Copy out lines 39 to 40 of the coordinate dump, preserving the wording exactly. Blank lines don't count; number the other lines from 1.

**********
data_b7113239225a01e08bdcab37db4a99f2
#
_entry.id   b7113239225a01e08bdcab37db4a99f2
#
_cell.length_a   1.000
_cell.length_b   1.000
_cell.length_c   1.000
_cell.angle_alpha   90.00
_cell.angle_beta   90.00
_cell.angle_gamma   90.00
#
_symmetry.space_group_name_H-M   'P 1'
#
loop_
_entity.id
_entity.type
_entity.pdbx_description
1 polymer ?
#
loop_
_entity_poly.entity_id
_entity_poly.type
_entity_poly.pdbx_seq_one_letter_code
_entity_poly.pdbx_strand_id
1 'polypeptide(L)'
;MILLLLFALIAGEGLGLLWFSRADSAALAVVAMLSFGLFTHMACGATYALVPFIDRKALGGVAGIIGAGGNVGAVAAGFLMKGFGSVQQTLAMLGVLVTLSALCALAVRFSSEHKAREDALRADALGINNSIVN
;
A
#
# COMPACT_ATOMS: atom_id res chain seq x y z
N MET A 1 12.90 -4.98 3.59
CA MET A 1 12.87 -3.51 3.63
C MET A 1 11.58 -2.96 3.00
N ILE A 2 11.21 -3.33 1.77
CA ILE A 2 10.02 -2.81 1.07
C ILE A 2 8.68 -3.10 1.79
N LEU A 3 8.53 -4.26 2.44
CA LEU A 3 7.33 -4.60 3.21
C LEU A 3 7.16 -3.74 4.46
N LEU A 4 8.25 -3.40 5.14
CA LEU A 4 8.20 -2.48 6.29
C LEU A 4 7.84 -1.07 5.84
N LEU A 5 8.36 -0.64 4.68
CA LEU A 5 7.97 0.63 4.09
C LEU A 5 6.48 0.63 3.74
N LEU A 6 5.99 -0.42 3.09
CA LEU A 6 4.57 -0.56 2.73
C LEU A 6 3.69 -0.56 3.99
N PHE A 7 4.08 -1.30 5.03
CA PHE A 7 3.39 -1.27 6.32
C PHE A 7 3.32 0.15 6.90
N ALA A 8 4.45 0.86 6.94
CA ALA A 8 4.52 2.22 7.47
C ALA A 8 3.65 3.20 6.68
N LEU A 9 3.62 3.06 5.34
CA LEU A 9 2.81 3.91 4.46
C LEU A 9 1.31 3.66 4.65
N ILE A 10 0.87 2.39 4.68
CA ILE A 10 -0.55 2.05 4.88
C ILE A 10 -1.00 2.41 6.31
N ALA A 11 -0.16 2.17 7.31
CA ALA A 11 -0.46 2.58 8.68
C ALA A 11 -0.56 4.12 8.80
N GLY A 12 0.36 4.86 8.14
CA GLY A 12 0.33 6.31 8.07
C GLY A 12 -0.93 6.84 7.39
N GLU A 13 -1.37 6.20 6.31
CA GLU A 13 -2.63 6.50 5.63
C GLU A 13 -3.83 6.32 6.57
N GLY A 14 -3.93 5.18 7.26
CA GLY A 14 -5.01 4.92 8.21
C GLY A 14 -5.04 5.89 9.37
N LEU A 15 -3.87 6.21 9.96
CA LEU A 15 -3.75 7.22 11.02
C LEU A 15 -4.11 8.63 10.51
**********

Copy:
C LEU A 3 7.16 -3.74 4.46
N LEU A 4 8.25 -3.40 5.14